The Department of Surgery implants a new biological aortic prosthesis

June 8, 2021

Canadian first at the Montreal Heart Institute

The Montreal Heart Institute (MHI) announces that the surgery department has implanted a new biological aortic prosthesis in a patient, a Canadian first. This cutting-edge medical device reduces the time required for surgery and the risk of complications; thus, patients enjoy a better quality of life.

“Patients requiring such surgery are usually under 65 years of age,” says Dr. Philippe Demers, a cardiac surgeon at the MHI. “This new biological prosthesis allows these younger and active patients to maintain their lifestyle, as it does not require them to take anticoagulant medication.”

Aortic Valve Diseases

There are four chambers in the heart, each with a valve to control blood flow. Of these, the aortic valve controls the flow of blood from the left ventricle to the main artery of the body, the aorta. This valve opens to carry oxygen-rich blood from the heart to the rest of the body and closes to prevent it from flowing backwards and mixing with oxygen-poor blood.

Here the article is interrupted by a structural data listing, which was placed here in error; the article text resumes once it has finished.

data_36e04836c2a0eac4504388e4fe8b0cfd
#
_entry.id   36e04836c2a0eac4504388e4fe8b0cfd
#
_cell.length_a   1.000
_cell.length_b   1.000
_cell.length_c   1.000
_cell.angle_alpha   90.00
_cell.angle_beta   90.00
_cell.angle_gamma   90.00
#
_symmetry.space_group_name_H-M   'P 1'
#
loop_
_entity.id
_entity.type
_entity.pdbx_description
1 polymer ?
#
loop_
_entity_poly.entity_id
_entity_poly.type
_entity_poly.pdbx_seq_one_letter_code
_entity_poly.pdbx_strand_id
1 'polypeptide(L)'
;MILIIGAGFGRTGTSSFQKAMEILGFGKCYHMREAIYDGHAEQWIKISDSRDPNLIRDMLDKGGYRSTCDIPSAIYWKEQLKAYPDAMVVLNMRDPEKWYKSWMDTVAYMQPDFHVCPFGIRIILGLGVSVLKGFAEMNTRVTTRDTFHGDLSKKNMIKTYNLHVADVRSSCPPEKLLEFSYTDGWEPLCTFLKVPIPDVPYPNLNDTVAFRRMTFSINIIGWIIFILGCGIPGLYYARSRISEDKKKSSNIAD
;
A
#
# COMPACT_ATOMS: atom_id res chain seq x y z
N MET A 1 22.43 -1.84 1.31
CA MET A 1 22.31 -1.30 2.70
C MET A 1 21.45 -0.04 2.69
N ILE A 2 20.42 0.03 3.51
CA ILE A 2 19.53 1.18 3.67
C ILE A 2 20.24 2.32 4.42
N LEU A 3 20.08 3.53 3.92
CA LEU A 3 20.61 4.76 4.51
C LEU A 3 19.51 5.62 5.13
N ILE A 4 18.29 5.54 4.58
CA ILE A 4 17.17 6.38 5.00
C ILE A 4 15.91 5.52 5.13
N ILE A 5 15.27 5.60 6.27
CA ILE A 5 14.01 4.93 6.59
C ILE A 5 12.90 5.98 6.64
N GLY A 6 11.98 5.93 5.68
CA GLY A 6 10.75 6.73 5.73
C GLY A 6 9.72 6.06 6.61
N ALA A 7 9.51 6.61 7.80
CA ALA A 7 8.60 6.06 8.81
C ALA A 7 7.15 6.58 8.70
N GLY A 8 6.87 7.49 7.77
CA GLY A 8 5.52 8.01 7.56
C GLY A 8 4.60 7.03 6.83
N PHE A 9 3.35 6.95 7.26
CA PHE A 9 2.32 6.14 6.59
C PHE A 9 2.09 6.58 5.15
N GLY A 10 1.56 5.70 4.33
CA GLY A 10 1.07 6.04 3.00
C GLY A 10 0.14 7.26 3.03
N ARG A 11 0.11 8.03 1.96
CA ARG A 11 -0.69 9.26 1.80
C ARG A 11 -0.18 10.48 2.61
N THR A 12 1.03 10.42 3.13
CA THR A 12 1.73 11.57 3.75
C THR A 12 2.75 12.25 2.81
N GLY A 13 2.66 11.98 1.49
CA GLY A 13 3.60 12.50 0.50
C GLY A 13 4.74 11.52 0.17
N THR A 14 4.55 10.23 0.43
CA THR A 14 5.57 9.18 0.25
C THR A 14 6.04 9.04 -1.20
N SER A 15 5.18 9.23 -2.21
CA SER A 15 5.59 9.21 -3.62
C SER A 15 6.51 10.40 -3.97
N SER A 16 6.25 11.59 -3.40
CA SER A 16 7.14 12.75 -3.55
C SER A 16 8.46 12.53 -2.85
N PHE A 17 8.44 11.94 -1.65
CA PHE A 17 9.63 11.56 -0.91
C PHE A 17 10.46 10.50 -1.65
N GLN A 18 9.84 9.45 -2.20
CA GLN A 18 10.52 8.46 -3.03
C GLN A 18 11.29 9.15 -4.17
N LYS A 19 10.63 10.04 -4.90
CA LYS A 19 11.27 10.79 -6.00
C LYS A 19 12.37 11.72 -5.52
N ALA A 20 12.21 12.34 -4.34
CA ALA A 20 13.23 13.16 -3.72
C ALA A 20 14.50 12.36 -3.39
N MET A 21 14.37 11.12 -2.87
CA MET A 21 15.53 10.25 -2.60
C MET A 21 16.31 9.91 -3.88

Aortic valve diseases occur when the valve in the aorta can no longer open or close properly. Usually caused by a birth defect, infective endocarditis (the inner layers of the heart), aging, or rheumatic fever in childhood, they can lead to heart failure or hypertrophy of the heart, which is an increase in the size of the heart.

learn more on the Institute website

 

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